Companion Planting Clarification
ohlittleangelina Posts: 11
in Fruit & veg
Please can anyone tell me if companion planting advice applies only to plants in the same soil or whether it can sometimes apply to plants next to each other but in different pots. I have several pots of various herbs, including dill, situated very close to my veg trug which I am now reluctant to plant up as, it seems there may be some conflict - dill particularly being a bad boy! I am a novice to both companion planting and veg trugging.
With Dill I think they can stunt the growth of some root crops if in the same soil, or can cross pollinate with some plants, so avoid being close together even if in pots.
Hope that helps.
You mentioned in your earlier post that you thought sunflowers, dwarf french beans and tomatoes shouldn't be grown together, but I know that beans and tomatoes together are fine, in fact they are often listed as good companions. I’m not aware of sunflowers having a measurable allelopathic effect on toms, but is probably not the best combination because they are both very hungry plants and maybe its competition for nutrients there. Fennel, and to a lesser extent dill inhibit tomatoes and should be kept well away. Basil is the best companion herb to grow with toms.
While there are measurable allelopathic effects of companion planting, there is also a lot of guff out there so it can be very confusing and contradictory. There was a discussion about companion planting (in the context of crop rotation) recently in the Fruit and Veg forum that you may find interesting:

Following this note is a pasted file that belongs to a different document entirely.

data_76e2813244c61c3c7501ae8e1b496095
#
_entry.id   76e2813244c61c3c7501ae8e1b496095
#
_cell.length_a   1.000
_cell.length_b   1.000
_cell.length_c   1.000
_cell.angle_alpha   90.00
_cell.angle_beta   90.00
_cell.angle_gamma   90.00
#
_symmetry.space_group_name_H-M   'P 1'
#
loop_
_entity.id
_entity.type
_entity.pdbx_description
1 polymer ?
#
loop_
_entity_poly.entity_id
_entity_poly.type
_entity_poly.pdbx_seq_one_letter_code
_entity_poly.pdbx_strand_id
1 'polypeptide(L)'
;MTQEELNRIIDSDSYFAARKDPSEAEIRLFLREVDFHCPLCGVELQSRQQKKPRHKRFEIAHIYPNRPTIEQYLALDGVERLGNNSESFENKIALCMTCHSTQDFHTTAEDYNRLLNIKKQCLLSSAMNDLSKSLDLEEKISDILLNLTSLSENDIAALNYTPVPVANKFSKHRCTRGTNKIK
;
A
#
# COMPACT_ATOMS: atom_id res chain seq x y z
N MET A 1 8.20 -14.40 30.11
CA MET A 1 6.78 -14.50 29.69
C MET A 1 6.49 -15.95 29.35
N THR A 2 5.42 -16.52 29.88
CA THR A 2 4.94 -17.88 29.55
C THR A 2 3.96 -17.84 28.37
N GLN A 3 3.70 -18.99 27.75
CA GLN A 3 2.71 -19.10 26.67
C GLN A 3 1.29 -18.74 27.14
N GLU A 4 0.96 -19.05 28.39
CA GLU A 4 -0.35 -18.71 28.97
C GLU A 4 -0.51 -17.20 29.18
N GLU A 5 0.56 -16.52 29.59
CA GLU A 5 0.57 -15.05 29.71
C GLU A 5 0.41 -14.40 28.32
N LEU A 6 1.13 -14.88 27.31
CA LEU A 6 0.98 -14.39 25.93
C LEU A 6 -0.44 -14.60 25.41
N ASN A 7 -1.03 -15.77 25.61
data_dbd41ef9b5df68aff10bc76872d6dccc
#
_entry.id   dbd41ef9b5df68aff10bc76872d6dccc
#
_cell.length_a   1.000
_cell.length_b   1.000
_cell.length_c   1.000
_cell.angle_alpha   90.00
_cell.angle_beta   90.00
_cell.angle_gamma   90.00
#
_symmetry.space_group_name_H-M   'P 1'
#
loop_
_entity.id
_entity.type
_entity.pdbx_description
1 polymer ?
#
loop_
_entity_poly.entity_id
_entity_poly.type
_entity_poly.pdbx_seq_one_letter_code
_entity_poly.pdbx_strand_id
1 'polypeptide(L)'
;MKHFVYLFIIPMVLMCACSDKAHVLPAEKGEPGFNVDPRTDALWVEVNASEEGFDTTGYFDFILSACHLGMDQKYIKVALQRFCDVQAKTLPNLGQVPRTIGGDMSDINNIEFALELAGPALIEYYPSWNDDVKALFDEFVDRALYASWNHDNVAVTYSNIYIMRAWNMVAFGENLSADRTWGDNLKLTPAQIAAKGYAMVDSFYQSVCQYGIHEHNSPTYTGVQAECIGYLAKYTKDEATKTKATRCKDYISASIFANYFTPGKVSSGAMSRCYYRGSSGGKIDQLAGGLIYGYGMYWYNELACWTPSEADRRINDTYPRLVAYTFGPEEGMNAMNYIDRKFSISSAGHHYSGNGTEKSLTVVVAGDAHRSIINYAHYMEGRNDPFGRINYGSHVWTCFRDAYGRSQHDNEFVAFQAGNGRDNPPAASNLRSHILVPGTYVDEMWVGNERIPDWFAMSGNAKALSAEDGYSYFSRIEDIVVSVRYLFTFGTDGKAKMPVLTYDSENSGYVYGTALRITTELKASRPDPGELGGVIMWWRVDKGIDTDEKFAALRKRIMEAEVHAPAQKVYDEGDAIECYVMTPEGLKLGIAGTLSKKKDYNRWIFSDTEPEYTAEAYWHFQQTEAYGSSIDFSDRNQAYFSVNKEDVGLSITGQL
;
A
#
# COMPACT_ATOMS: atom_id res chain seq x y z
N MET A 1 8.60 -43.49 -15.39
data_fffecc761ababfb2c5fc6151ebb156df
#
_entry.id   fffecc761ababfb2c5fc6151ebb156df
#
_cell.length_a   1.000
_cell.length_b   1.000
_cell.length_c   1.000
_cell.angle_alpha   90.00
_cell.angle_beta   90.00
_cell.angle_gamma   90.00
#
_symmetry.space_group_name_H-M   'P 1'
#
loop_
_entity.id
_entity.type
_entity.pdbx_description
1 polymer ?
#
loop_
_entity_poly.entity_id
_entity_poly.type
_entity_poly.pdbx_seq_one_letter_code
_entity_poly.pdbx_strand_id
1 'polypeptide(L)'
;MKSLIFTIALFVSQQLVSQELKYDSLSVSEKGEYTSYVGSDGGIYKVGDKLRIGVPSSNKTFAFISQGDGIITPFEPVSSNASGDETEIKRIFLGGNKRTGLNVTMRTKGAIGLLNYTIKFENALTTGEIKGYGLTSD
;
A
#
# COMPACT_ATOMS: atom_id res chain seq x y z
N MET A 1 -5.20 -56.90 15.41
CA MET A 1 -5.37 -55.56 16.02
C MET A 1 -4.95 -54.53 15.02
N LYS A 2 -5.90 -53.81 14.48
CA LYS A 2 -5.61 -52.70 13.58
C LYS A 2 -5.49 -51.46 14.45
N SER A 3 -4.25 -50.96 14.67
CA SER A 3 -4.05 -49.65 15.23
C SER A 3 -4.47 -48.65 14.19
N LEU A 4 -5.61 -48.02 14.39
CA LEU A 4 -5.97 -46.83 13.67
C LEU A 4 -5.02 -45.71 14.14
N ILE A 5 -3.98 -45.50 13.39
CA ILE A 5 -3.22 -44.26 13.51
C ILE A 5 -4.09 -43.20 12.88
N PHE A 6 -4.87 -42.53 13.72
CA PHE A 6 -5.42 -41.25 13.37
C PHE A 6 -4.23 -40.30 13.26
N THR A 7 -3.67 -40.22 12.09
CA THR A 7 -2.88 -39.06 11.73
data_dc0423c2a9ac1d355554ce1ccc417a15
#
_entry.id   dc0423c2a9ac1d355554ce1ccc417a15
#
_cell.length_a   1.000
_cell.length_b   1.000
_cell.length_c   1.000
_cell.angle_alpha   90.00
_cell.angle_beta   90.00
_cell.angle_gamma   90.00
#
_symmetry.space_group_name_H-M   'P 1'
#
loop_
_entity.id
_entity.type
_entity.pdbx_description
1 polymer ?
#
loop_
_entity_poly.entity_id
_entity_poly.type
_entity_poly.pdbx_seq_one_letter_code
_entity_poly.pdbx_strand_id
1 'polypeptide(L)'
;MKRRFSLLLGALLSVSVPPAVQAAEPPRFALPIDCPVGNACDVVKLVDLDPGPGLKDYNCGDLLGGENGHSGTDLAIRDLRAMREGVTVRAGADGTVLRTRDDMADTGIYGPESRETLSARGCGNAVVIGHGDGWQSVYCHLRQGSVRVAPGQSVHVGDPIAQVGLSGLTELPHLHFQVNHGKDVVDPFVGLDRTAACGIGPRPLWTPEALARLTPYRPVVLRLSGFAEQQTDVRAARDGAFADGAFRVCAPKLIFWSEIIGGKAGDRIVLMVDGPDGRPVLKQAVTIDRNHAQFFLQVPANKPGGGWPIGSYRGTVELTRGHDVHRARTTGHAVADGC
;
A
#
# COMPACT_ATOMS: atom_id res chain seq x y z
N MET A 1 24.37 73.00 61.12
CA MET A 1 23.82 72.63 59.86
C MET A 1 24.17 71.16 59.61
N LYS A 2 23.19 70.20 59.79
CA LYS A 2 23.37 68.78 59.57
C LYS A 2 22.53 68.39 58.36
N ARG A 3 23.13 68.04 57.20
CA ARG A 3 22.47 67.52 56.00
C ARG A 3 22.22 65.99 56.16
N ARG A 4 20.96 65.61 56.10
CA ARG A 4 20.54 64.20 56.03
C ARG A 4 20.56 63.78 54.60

Hope that helps.
Most plants from different plant groups don t readily cross with one another so dill won't cross with tomatoes afaik.
It's quite a complex issue, isn't it? I find it fascinating but there is still a lot I'm learning
If someone says don’t plant x with y I want to know why, how it works or doesn’t work and what the chemical interaction is. The science just isn’t there for many things tho, sometimes its just decades of experience from growers saying if you plant x with y you get a poorer crop. Bob Flowerdew did some interesting experiments that indicated the veracity of some of the old folklore, so I tend to trust his judgment, but do wish he would back up his statements sometimes, because many things he does say are scientifically verifiable. Perhaps thats just me being a geek, although I think ‘curious and enquiring’ sounds better
Nollie, geek is good. It takes the legwork pressure off science lightweights like me!!!
Yes you are right, onions and carrots are good companions.
Again, you are right about corn, climbing beans and squash, a classic combination, although you need very good soil and a lot of water to grow these three together. I grow my squash (well, courgettes, both curcubits) in the shade of corn. I grow peas and broad beans together in a different area, because they are both legumes that like the same conditions. Broad beans do not need the same kind of support as climbing beans. Also, the broad bean crop is harvested before the corn really gets going!